Re: Stroustrup's Confession

Lee Daniel Crocker (
Sun, 22 Mar 1998 02:48:53 -0800 (PST)

I can't find the source of the Stroustrup interview parody
anywhere, so I don't know whom to credit for it, but it is
definitely not Stroustrup. There are several real interviews
with him on the net, and a whole book by him on the subject,
none of which have this parody's choppy, idiomatic writing
style, or anything like its contents.

My personal opinion, as a programmer, on the impact of
language choice on engineering success is this: Yes, the
choice of language impacts what solutions are thought of
and chosen, in addition to the obvio8us effects on the
efficacy of the solution and ease of development. I do
not think it is a primary determinant of success, though:
talented engineers will manage to find good solutions in
whatever medium of expression is at hand.

There's a great story in Douglas Hofstaedter's book
_Le Ton Beau de Marot_ about his trip to Poland. He is
having a conversation in a coffee shop, struggling to
remember the grammar, periodically checking his Polish
phrasebook, but managing. Soon he is joined by someone
speaking German, and discovers that the person he was
talking to also speaks German, so he switches. This
being his third language, he is still not entirely
comfortable, but much moreso than in Polish, which he
has only studied for the trip. Later still, he speaks
to another friend in French, his second and almost-
native language which he is quite comfortable with.
Finally, he calls home and relates the story in his
native English.

On each switch, he feels as if he is escaping a mental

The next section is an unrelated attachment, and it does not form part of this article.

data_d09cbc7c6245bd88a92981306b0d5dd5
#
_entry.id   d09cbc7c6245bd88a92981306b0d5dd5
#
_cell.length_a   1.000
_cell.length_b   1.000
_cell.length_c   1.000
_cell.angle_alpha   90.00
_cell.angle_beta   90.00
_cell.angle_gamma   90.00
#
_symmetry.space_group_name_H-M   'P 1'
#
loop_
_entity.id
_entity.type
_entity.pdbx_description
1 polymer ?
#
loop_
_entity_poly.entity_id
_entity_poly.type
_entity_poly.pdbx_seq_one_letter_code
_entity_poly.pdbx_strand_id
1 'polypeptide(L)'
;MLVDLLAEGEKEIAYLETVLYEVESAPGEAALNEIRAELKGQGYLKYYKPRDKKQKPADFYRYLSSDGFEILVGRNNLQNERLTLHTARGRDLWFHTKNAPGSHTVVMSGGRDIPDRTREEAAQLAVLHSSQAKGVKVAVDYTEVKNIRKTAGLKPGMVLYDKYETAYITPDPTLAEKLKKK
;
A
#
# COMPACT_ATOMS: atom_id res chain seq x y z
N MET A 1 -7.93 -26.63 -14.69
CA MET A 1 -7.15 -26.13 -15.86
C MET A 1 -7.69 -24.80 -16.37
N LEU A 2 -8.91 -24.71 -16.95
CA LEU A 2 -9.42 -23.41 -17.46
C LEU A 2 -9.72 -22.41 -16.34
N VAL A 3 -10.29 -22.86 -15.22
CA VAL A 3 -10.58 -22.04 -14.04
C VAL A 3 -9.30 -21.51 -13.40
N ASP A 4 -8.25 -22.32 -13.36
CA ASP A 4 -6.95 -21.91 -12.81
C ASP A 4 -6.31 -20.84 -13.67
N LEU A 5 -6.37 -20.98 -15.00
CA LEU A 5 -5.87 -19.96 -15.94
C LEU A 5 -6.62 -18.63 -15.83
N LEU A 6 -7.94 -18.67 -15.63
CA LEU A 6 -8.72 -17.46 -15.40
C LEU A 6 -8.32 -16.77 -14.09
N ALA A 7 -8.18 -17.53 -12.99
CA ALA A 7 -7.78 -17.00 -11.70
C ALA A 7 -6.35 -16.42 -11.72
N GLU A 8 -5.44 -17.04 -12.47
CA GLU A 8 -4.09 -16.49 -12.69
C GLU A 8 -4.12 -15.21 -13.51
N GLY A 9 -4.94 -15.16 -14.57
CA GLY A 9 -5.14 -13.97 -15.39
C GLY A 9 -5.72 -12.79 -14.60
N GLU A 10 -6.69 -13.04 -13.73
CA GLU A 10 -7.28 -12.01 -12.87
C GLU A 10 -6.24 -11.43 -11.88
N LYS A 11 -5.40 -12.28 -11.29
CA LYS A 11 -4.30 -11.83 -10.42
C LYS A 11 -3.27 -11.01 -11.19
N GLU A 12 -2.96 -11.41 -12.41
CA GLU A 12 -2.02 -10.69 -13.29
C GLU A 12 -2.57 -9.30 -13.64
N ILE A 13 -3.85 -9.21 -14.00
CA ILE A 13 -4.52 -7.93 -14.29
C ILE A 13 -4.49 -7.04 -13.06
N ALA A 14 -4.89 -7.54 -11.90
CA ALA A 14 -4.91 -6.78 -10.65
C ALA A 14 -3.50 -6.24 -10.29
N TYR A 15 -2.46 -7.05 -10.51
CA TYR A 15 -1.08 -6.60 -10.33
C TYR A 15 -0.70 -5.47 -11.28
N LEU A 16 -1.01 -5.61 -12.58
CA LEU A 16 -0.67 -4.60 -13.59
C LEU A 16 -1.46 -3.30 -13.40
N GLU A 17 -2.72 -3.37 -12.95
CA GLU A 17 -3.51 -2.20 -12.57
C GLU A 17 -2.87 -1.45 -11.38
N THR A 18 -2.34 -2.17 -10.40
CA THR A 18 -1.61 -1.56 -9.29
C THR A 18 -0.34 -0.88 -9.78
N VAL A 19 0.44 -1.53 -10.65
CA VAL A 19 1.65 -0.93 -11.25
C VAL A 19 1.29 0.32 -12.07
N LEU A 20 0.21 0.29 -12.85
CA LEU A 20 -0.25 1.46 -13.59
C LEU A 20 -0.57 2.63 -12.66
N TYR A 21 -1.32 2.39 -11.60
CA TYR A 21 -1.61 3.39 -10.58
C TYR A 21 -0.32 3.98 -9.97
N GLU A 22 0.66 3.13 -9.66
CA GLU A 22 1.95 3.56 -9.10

straightjacket that was consuming effort and limiting
his choice of expression; in English, he felt the
thoughts coming fluidly and expressed them exactly as
he wanted with confidence.

Imagine, then, what might be the next step; what
language--if learned natively--might allow one to easily
and confidently express concepts for which English
would be a restraint? What would it feel like to lift
that constraint and expand the possibilities of what
one can communicate?

I'm sure that Hofstaedter had wonderful insights even
in Polish--but he could accomplish much more in his
native English. If he had learned some other language
as a child--say Lojban (you knew it was coming...)--
how different would his insights have been, and how
effectively might he have communicated them?

Lee Daniel Crocker <> <>
"All inventions or works of authorship original to me, herein and past,
are placed irrevocably in the public domain, and may be used or modified
for any purpose, without permission, attribution, or notification."--LDC